Mallard v. Burkart

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Justia Opinion Summary

James Mallard and Tonya Mallard (now Tonya Mallard Burkart) were divorced on in 2001. Incorporated into the Final Judgment of Divorce was the Child Custody and Support and Property Settlement Agreement executed by the parties. A significant portion of the financial settlement that Burkart received in the property settlement agreement consisted of forty percent of Mallard's "disposable military retirement pay" for ten years. Following the divorce, Mallard elected to adopt a sixty-percent disability rating as part of his retirement pay. Mallard did not provide any of these disability benefits to Burkart. When Mallard filed a Petition for Modification of Judgment of Divorce in chancery court pursuant to child-support and custody matters, Burkart filed a counterpetition for contempt, asserting that Mallard had structured his retirement in such a way as to defeat her forty-percent interest in the total retirement pay. The chancellor determined that Burkart was entitled to forty percent of the disability benefits, but he declined to find Mallard in contempt. Mallard appealed. Upon review, the Supreme Court found that since federal law preempts state law, state courts are precluded from allocating military disability benefits to a nonmilitary spouse; therefore, the Court reversed and remanded the case for further proceedings.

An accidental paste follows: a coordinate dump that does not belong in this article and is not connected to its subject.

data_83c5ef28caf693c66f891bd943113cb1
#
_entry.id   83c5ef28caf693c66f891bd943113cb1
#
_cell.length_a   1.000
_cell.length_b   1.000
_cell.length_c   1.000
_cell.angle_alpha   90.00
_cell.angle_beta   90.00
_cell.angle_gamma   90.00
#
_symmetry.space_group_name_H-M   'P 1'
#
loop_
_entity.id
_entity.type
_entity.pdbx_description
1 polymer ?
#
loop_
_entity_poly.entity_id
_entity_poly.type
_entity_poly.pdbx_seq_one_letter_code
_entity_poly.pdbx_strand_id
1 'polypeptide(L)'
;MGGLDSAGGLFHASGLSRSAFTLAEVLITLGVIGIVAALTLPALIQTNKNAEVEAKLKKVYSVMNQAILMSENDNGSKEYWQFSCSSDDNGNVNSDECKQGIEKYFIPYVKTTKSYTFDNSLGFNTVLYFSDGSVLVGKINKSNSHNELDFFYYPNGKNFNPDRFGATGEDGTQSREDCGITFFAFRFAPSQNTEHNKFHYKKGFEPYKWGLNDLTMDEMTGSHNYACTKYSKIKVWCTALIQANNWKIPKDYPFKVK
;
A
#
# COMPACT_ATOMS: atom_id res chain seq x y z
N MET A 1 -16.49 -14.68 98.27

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IN THE SUPREME COURT OF MISSISSIPPI NO. 2010-CA-02069-SCT JAMES MALLARD v. TONYA MALLARD BURKART DATE OF JUDGMENT: TRIAL JUDGE: COURT FROM WHICH APPEALED: ATTORNEY FOR APPELLANT: ATTORNEY FOR APPELLEE: NATURE OF THE CASE: DISPOSITION: MOTION FOR REHEARING FILED: MANDATE ISSUED: 11/08/2010 HON. JOHNNY LEE WILLIAMS LAMAR COUNTY CHANCERY COURT ROBERT JAMES CURTIS CHERYL D. HAYDEN CIVIL - DOMESTIC RELATIONS REVERSED AND REMANDED - 08/30/2012 BEFORE CARLSON, P.J., PIERCE AND KING, JJ. CARLSON, PRESIDING JUSTICE, FOR THE COURT: ¶1. James Mallard and Tonya Mallard (now Tonya Mallard Burkart)1 were divorced on April 25, 2001. Incorporated into the Final Judgment of Divorce was the Child Custody and Support and Property Settlement Agreement executed by the parties. A significant portion of the financial settlement that Burkart received in the property settlement agreement consisted of forty percent of Mallard s disposable military retirement pay for ten years. Following the divorce, Mallard elected to adopt a sixty-percent disability rating as part of his 1 In the record we find Tonya Mallard Burkart s name spelled as Burkart and Burkhart. But we note that, in signing her name to post-divorce pleadings, she signed as Burkart. Thus, we will use her spelling throughout this opinion. retirement pay. Mallard did not provide any of these disability benefits to Burkart. When Mallard filed a Petition for Modification of Judgment of Divorce in chancery court pursuant to child-support and custody matters not at issue on this appeal, Burkart filed a counterpetition for contempt, asserting that Mallard had structured his retirement in such a way as to defeat her forty-percent interest in the total retirement pay. The chancellor determined that Burkart was entitled to forty percent of the disability benefits, but he declined to find Mallard in contempt. From this judgment, Mallard appeals to us. ¶2. Today, we find that, since federal law preempts state law, state courts are precluded from allocating military disability benefits to a nonmilitary spouse; therefore, we reverse and remand the case for further proceedings consistent with this opinion. FACTS AND PROCEEDINGS IN THE CHANCERY COURT ¶3. On January 5, 2001, Tonya Mallard and James Mallard filed a joint complaint for divorce in the Lamar County Chancery Court on the grounds of irreconcilable differences. On April 25, 2001, a final judgment of divorce was entered, ratifying and incorporating the parties Custody and Support and Property Settlement Agreement. The property settlement agreement incorporated into the judgment of divorce provided, inter alia, as follows: Pursuant to the Uniform Services Former Spouses Protection Act ( USFSPA ), 10 U.S.C. §1408, the Court makes the finding followings of fact: (A) That the Husband is currently an active duty service member in the United States Air Force. (B) That Husband s rights under the Soldiers and Sailors Civil Relief Act have been observed in these proceedings. (C) That Wife and Husband were married for at least ten (10) years during which Husband performed at least ten (10) years creditable service, 2 (D) (E) making Wife eligible for involuntary military deductions under The USFSPA at such time [a]s Husband becomes entitled to retirement pay. Wife is awarded 40% of Husband s disposable military retired pay for ten (10) years unconditional. Wife shall continue to receive 40% of Husband s disposable military retired pay after ten (10) years if she does not remarry or has not lived with someone for a cumulative of sixty (60) days. Payments shall continue until Wife remarries or lives with someone for a cumulative of sixty (60) days upon which time payments shall cease. It is Wife s responsibility to notify the Defense Finance and Accounting Service and Husband of any change of eligibility for payment. The Husband voluntarily consents to the exercise of jurisdiction to the State of Mississippi, County of Forrest for division [of] military retired pay. (Emphasis added.) ¶4. Mallard and Burkart married on May 24, 1980, and Mallard was on active service with the United States Air Force for the entire period of the marriage. Following the divorce, Mallard retired from the military in October 2002, without any disability benefits. At some point prior to his retirement, Mallard sustained a back injury and a herniated disk. The record does not reveal whether this injury occurred before or after the divorce. Mallard received a partial disability rating of sixty percent in June 2003, which was backdated to his retirement date of October, 2002. ¶5. The percentage of a disability rating is deducted from retirement pay on a dollar for dollar basis. 38 U.S.C. § 5305 (2004). Mallard testified that, after going on disability, he sent Burkart monthly payments amounting to forty percent of only the portion of his retirement which did not consist of disability benefits. The record reflects that, before going on 3 disability, Mallard sent Burkart monthly payments of $571, but that, once the disability rating took effect, the monthly payments dropped to between $80 and $120 per month.2 ¶6. On October 4, 2006, Mallard filed a Petition for Modification of Judgment of Divorce, pursuant to child support and custody matters not at issue on this appeal. An amended petition was filed on January 18, 2007. On April 3, 2007, Burkart filed an Answer and Counter-Petition, asserting, among other things, that Mallard had structured his retirement from the Air Force in such a way as to defeat her forty-percent interest in the retirement pay. Trial was held on both Mallard s amended petition and Burkart s counter-petition on November 12, 2009, and the chancellor s Findings of Facts, Conclusions of Law, and Final Judgment were entered on November 19, 2009. ¶7. The chancellor ruled in favor of Burkart. Pertinent to the instant appeal, the chancellor held that Mallard unilaterally had breached the settlement by going on disability and denying any portion of the disability benefits to Burkart. Mallard claimed that, under U.S. Code Section 1408 and the U.S. Supreme Court case of Mansell v. Mansell, 490 U.S. 581, 109 S. Ct. 2023, 104 L. Ed. 2d 675 (1989), federal law preempts state law, thus precluding the state trial court from being able to award those monies. The chancellor found that there does not seem to be any Mississippi [caselaw] that considers the question at hand, [but] the Court finds most persuasive, a 2001 opinion rendered by the Supreme Court of Tennessee that 2 Even $120 is considerably less than forty percent of $571, but we find nothing in the record or in the parties briefs to explain this discrepancy. 4 appears to be directly on point. 3 Applying the Tennessee rule, the chancellor rejected Mallard s argument, determining that Burkart s interest in Mallard s total retirement pay, including his disability benefits, had vested at the time of the entry of the final judgment of divorce, which adopted and incorporated by reference the attached property-settlement agreement. ¶8. The chancellor held that Mallard was liable to Burkart for $21,213.57, reflecting the difference between what Burkart would have received had Mallard not gone on disability and what she actually had received, plus six percent interest. The chancellor declined to hold Mallard in contempt, since he was using military rules and regulations available to all retirees. Aggrieved, Mallard has appealed to this Court. DISCUSSION ¶9. Mallard couches the sole issue before us as follows: Whether the chancellor erred in requiring [Mallard] to compensate [Burkart] for the reduction in her payments for her share of [Mallard s] military retirement benefits previously awarded to her as marital property and subsequently reduced due to [Mallard s] post-divorce waiver of military retirement benefits in exchange for a corresponding amount of veterans disability benefits[.] 3 Citing Johnson v. Johnson, 37 S.W. 3d 892, 897 (Tenn. 2001), for the proposition that when a [marital dissolution agreement] divides military retirement benefits, the nonmilitary spouse has a vested interest in his or her portion of those benefits as of the date of the court s decree. Further discussion of this case appears infra. 5 On the other hand, Burkart couches the sole issue before us as follows: W[he]ther [the] [c]hancellor erred in the determination of facts by clear and convincing evidence and the application of the [l]aw in holding that [Mallard] was required to compensate [Burkart] in an amount representative of her share of [Mallard s] military retirement previously awarded to her as marital property in a Final Judgment and Property Settlement Agreement where said retirement benefits were unilaterally reduced due to [Mallard s] post-divorce and post-retirement actions of waiver of his military retirement benefits in exchange for a corresponding amount of tax free veterans disability benefits. Considering the issue as presented to us by the parties, we reword the issue by stating that today we must determine whether federal law preempts state law, thus precluding state courts from treating as property divisible upon divorce, military retirement pay waived by the military spouse in order to receive military [veterans ] disability benefits. ¶10. This Court will not disturb the findings of a chancellor when supported by substantial evidence unless the chancellor abused his discretion, was manifestly wrong, clearly erroneous or an erroneous legal standard was applied. Duncan v. Duncan, 774 So. 2d 418, 419 (Miss. 2000) (citing Kilpatrick v. Kilpatrick, 732 So. 2d 876, 880 (Miss. 1999)). Under the standard of review utilized to review a chancery court s findings of fact, particularly in the areas of divorce, alimony and child support, this Court will not overturn the court on appeal unless its findings were manifestly wrong. Duncan, 774 So. 2d at 419 (citations omitted). As to matters of law, however, a different standard applies. In that case, our review is de novo, and if we determine that the chancellor applied an incorrect legal standard, we must reverse. Carter v. Carter, 735 So. 2d 1109, 1114 (Miss. Ct. App. 1999) (citing Morreale v. Morreale, 646 So. 2d 1264, 1267 (Miss. 1994)). 6 ¶11. We agree with the chancellor and both parties that the present question is one of first impression in Mississippi. Thus, we look to other jurisdictions for guidance. ¶12. We start with the United States Supreme Court s decision in McCarty v. McCarty, 453 U.S. 210, 101 S. Ct. 2728, 69 L. Ed. 2d 589 (1981). McCarty is a case from a community-property state. The Court reasoned that the federal statutes then in effect prevented state courts from treating military retirement pay as community property, finding that it was clear Congress intended that military retirement benefits could be paid only to the veteran and no one else. McCarty, 453 U.S. at 228, 101 S. Ct. at 2739. In reaching this conclusion, the McCarty Court relied heavily on Congress refusal to pass legislation that would have allowed former, nonmilitary spouses to garnish military retirement pay to satisfy property settlements. McCarty, 453 U.S. at 228-232, 101 S. Ct. at 2739-2741. Likewise, in McCarty, the Court stated that if Congress felt that the decision in McCarty was onerous for former spouses of members of the military, Congress could change the law. ¶13. In response to McCarty, Congress did just that when it enacted the Former Spouses Protection Act, now known as the Uniform Services Former Spouses Protection Act (USFSPA). In Mansell v. Mansell, 490 U.S. 581, 109 S. Ct. 2023, 104 L. Ed. 2d 675 (1989), the United States Supreme Court had an occasion to address the USFSPA. The Supreme Court succinctly stated the issue as follows: In this appeal, we decide whether state courts, consistent with the [USFSPA], may treat as property divisible upon divorce military retirement pay waived by 7 the retiree in order to receive veterans disability benefits. We hold that they may not.4 Mansell, 490 U.S. at 583, 109 S. Ct. at 2025. Under USFSPA, disposable retired or retainer pay is defined as the total monthly retired or retainer pay to which a military member is entitled, less certain specified deductions; and among the amounts which must be deducted from the total pay are any amounts which may be waived in order to receive disability benefits. Mansell, 490 U.S. at 584-85, 109 S. Ct. at 2026. ¶14. We briefly state the facts in Mansell. At the time of the divorce, the military spouse received military retirement pay as well as disability benefits as a result of a waiver of a portion of the retirement pay. The property-settlement agreement provided, inter alia, that the military spouse would pay the nonmilitary spouse fifty percent of his (military spouse s) retirement pay, including that portion of retirement pay waived so that the military spouse could receive disability benefits.5 A few years after the divorce, the military spouse asked the state trial court to modify the divorce decree by removing the provision requiring him to share his total retirement pay with the nonmilitary spouse. The trial court denied the military 4 In our discussion, supra, we used this language from the Supreme Court to rephrase the issue in today s case. 5 There is a reason this procedure of waiver of a portion of retirement pay in order to receive disability benefits is so popular among military retirees. Under the USFSPA , in order to prevent double-dipping, a military retiree may receive disability benefits, but only to the extent that the retiree waives a corresponding amount of his or her military retirement pay. Since disability benefits are exempt from federal, state and local taxation, military retirees who waive their retirement pay in favor of disability benefits increase their after-tax income. Mansell, 490 U.S. at 583-84, 109 S. Ct. at 2026. 8 spouse s request. Mansell, 490 U.S. at 585-86, 109 S. Ct. at 2027. Appeals followed, eventually resulting in the Supreme Court of California denying any relief to the military spouse. Mansell, 490 U.S. at 587, 109 S. Ct. at 2027-28. ¶15. But the United States Supreme Court, in the end, reasoned that, while state courts appropriately could divide disposable retired pay in divorce proceedings, this authority did not extend to dividing total retired pay. Mansell, 490 U.S. at 589, 109 S. Ct. at 2029. The Mansell Court concluded: We realize that reading the statute literally may inflict economic harm on many former spouses. But we decline to misread the statute in order to reach a sympathetic result when such a reading requires us to do violence to the plain language of the statute and to ignore much of the legislative history. Congress chose the language that requires us to decide as we do, and Congress is free to change it. For the reasons stated above, we hold that the Former Spouses Protection Act does not grant state courts the power to treat as property divisible upon divorce military retirement pay that has been waived to receive veterans disability benefits. Mansell, 490 U.S. at 594-95, 109 S. Ct. at 2032. ¶16. Turning now to decisions of state courts in our sister states, the history of the authority of state trial courts to treat military retirement pay and disability benefits as property subject to division upon divorce has been well laid out by the Vermont Supreme Court. Since the question of preemption that the Vermont court considered in the opinion below is the sole issue on appeal in the present case, we include that court s summary here: The Supremacy Clause of the United States Constitution proclaims federal law to be the supreme Law of the Land. Art. VI, cl. 2. Consequently, federal law can preempt state law whenever Congress explicitly states that it is preempting 9 state law or implicitly preempts state law by occupying an entire field of regulation or passing laws that conflict with state law. Mich. Canners & Freezers Ass'n v. Agric. Mktg. & Bargaining Bd., 467 U.S. 461, 469, 104 S. Ct. 2518, 81 L. Ed. 2d 399 (1984). In 1981, the United States Supreme Court held that federal law prevented state courts from treating any military retirement benefits as community property. McCarty v. McCarty, 453 U.S. 210, 223, 101 S. Ct. 2728, 69 L. Ed. 2d 589 (1981), superseded by statute, 10 U.S.C. 1408. According to the McCarty Court, Congress intended all military retirement benefits to go directly to military servicemembers and not to their former spouses. Id. at 228, 101 S. Ct. 2728. The following year, Congress directly responded to McCarty by passing the Uniformed Services Former Spouses Protection Act 62 (USFSPA), which authorized state courts to treat disposable retirement benefits as community property, 10 U.S.C. § 1408(c)(1), but which also specifically exempted disability benefits from the definition of disposable retirement benefits, id. § 1408(a)(4)(B). The Supreme Court interpreted these provisions of the USFSPA in Mansell v. Mansell, 490 U.S. 581, 109 S. Ct. 2023, 104 L. Ed. 2d 675 (1989). The Mansell Court noted that although federal law rarely displaces state law in domestic relations matters, this was one of those rare instances where state law was preempted. Id. at 587, 109 S. Ct. 2023. The Mansell Court then held that the McCarty decision completely pre-empted the application of state community property law to military retirement pay, and the states therefore needed an affirmative grant of authority . . . to treat military retirement pay as community property. Id. at 588, 109 S. Ct. 2023. The Court concluded that the USFSPA provided this grant of authority to states with respect to disposable retirement benefits, but not with respect to disability benefits the Court explicitly held that the state courts are without power to treat as property divisible upon divorce military retirement pay that has been waived to receive veterans' disability benefits. Id. at 595, 109 S. Ct. [2032]. Youngbluth v. Youngbluth, 188 Vt. 53, 61-62, 6 A.3d 677, 682-83 (2010). ¶17. We acknowledge that in today s case, Burkart asserts that Mansell is inapplicable, since the Mansell Court addressed the issue of the inability of state courts to treat as marital property the portion of military retirement pay that has been waived, at the time of divorce, in order to receive veterans disability payments. 10 ¶18. Several other states have addressed whether state trial courts have any authority to distribute disability benefits, where the military spouse goes on disability after the divorce property settlement is finalized. There is a split of authority on this question, and no clear majority view. The chancellor in the instant case followed the holding of the Tennessee Supreme Court in Johnson, 37 S.W. 3d at 897, and Hillyer v. Hillyer, 59 S.W. 3d 118 (Tenn. Ct. App. 2001). The Tennessee Supreme Court held in Johnson that retirement benefits has a usual, natural, and ordinary meaning . . . . the term comprehensively references all amounts to which the retiree would ordinarily be entitled as a result of retirement from the military. 6 ¶19. Furthermore, in Tennessee, [a]ny act of the military spouse that unilaterally decreases the non-military spouse s vested interest is an impermissible modification of a division of marital property and a violation of the final decree of divorce. Johnson, 37 S.W.3d at 894. This holding, applied to military disability benefits, entails that interest in [all retirement benefits, including disability] vest[s] as of the date of entry of the court s decree and [can] 6 Tennessee is not the only state to have adopted such a broad reading of the term retirement benefits or retirement pay. See, e.g., In re Marriage of Krempin, 70 Cal. App. 4th 1008, 83, Cal. Rptr. 2d 134 (Cal. App. 1 Dist. 1999); In re Marriage of Gaddis, 191 Ariz. 467, 957 P. 2d 1010 (Ariz. App. Div. 1997); Dexter v. Dexter, 105 Md. App. 678, 661 A.2d 171 (Md. App. 1995); In re Marriage of Strassner, 895 S.W.2d 614 (Mo. App. E.D. 1995); Owen v. Owen, 14 Va. App. 623, 419 S.E.2d 267 (Va. App. 1992). One California court has noted of these and like opinions that [t]he Mansell holding led many state courts to look for creative solutions to prevent a former spouse from losing his or her interest in the military retirement as the result of unilateral action on the part of the military spouse. In re Marriage of Smith, 148 Cal. App. 4th 1115, 56 Cal. Rptr. 3d 341, 345 (Cal. App. 6 Dist. 2007). 11 not be unilaterally altered. Id. at 897. In Hillyer, where the trial court had awarded the nonmilitary spouse forty percent of the gross military retirement benefits, the Tennessee Court of Appeals held that at the entry of the divorce decree [the nonmilitary spouse] obtained a vested right to forty per cent (40%) of Mr. Hillyer s gross military retirement benefits and is entitled to enforce that decree. Hillyer, 59 S.W.3d at 123. ¶20. In today s case, Mallard s theory before the chancellor relied heavily on a contrary case, Halstead v. Halstead, 164 N.C. App. 543, 550, 596 S.E. 2d 353, 357-58 (N.C. Ct. App. 2004). In that case, the North Carolina Court of Appeals held that a trial court could not substitute its own definition of military retired pay in lieu of the definition of disposable retirement pay as defined by the Congress[,] because it was precluded from doing so by the United States Code and by federal precedent. The Vermont Supreme Court found similarly that at least when the original property division order states an exact percentage and contains no indemnity provision a former spouse cannot use an enforcement proceeding to receive an increased percentage to offset the military servicemember s subsequent application and receipt of disability benefits. Youngbluth, 188 Vt. at 68.7 We are in accord 7 Several other cases are in accord with this holding. See, e.g., Hagen v. Hagen, 282 S.W. 3d 899, 905 (Tex. 2009); Thomas v. Piorkowski, 286 S.W. 3d 662, 669 (Tex. App. Corpus Christi 2009); Morgan v. Morgan, 249 S.W.3d 226, 231-32 (Mo. App. W.D. 2008); Troxell v. Troxell, 28 P. 3d 1169, 1171-72 (Okla. Civ. App. Div. 1 2001); Ex Parte Billeck, 777 So. 2d 105, 109 (Ala. 2000); Ashley v. Ashley, 337 Ark. 362, 990 S.W. 2d 507, 508-09 (Ark. 1999); Robinson v. Robinson, 647 So. 2d 160, 161 (Fla. App. 1 Dist. 1994) (per curiam); Clauson v. Clauson, 831 P. 2d 1257, 1264 (Alaska 1992); Wright v. Wright, 594 So. 2d 1139, 1142 (La. App. 3 Cir. 1992); Moon v. Moon, 795 S.W. 2d 511, 514 & n.2 (Mo. App. E.D. 1990); Jones v. Jones, 7 Haw. App. 496, 780 P.2d 581, 584 (Haw. App. 1989). 12 with the analyses of the Halstead and Youngbluth courts, which we find correctly interpreted the law on this matter. ¶21. Whatever the equities may be, state law is preempted by federal law, and thus, state courts are precluded from ordering distribution of military disability benefits contrary to federal law. The Uniformed Services Former Spouses Protection Act (USFSPA) authorizes state courts to treat disposable retirement benefits as community property. 10 U.S.C. § 1408(c)(1) (2009). Disposable retired pay is defined as the total monthly retired pay to which a member is entitled, less the authorized deductions. 10 U.S.C. § 1408(a)(4) (2009). Among the amounts deducted from the retired pay are disability benefits. Id. In Mansell, the United States Supreme Court held that under the [USFSPA] s plain and precise language, state courts have been granted the authority to treat disposable retired pay as community property; they have not been granted the authority to treat total retired pay as community property. Mansell, 490 U.S. at 589. More specifically, the Former Spouses Protection Act does not grant state courts the power to treat as property divisible upon divorce military retirement pay that has been waived to receive veterans disability benefits. Id. at 594-95. ¶22. We find the holding of Mansell to be both specific and clear. Some state courts may have established creative solutions around the literal meaning of the Mansell holding. See Smith, 56 Cal. Rptr. 3d at 345. However, in our judgment, we are constrained to find that Mansell applies even though the harsh reality of this holding is that former spouses . . . can, without their consent, be denied a fair share of their ex-spouse s military retirement pay 13 simply because [the military spouse] elects to increase his after-tax income by converting a portion of that pay into disability benefits. Mansell, 490 U.S. at 595 (O Connor, J., dissenting). Accord, Davis v. Davis, 777 S.W.2d 230, 232 (Ky. 1989) (holding that the USFSPA evidences a clear intent on the part of Congress to preempt and prevent division of VA benefits as marital property. )8 CONCLUSION ¶23. Federal law preempts state law, thus precluding state courts from distributing military disability benefits to the nonmilitary spouse. We therefore find that the chancellor erred when holding that Mallard was liable to Burkart for $21,213.57, reflecting the difference between what Burkart would have received had Mallard not gone on disability and what she actually received, plus six percent interest. Accordingly, we reverse the Lamar County Chancery 8 We note that the equities now may be more balanced than they were at the time of Mansell and Hillyer, since Congress in 2003 passed legislation, which became effective on January 1, 2004, allowing concurrent receipt of both retired pay and disability benefits. 10 U.S.C. § 1414 (2012). This is known as concurrent retirement and disability pay ( CRDP ). This legislation provides, in some cases, for a ten-year phased elimination of the disability offset. Since CRDP payments are taxable and divisible with a former spouse, much of the perceived inequity of the impossibility of dividing disability benefits may be offset. Mallard has been receiving CRDP payments, which apparently has provided at least some relief to Burkart; i.e., Burkart s monthly payments have risen from $80 to, at the time of trial, $603, a higher payment than Burkart was receiving before Mallard went on disability. Although this is comforting, we hold that, even where CRDP is not a factor, and the nonmilitary spouse receives no compensation for the funds lost to the military spouse s disability benefits, federal law still preempts state law, thus precluding state courts from according any relief in the face of the clearly expressed will of Congress and the holding of the U.S. Supreme Court in Mansell, 490 U.S. at 595. 14 Court s judgment as to this distribution, and remand this case for further proceedings consistent with this opinion. ¶24. REVERSED AND REMANDED. WALLER, C.J., DICKINSON, P.J., RANDOLPH, LAMAR, KITCHENS, CHANDLER, PIERCE AND KING, JJ., CONCUR 15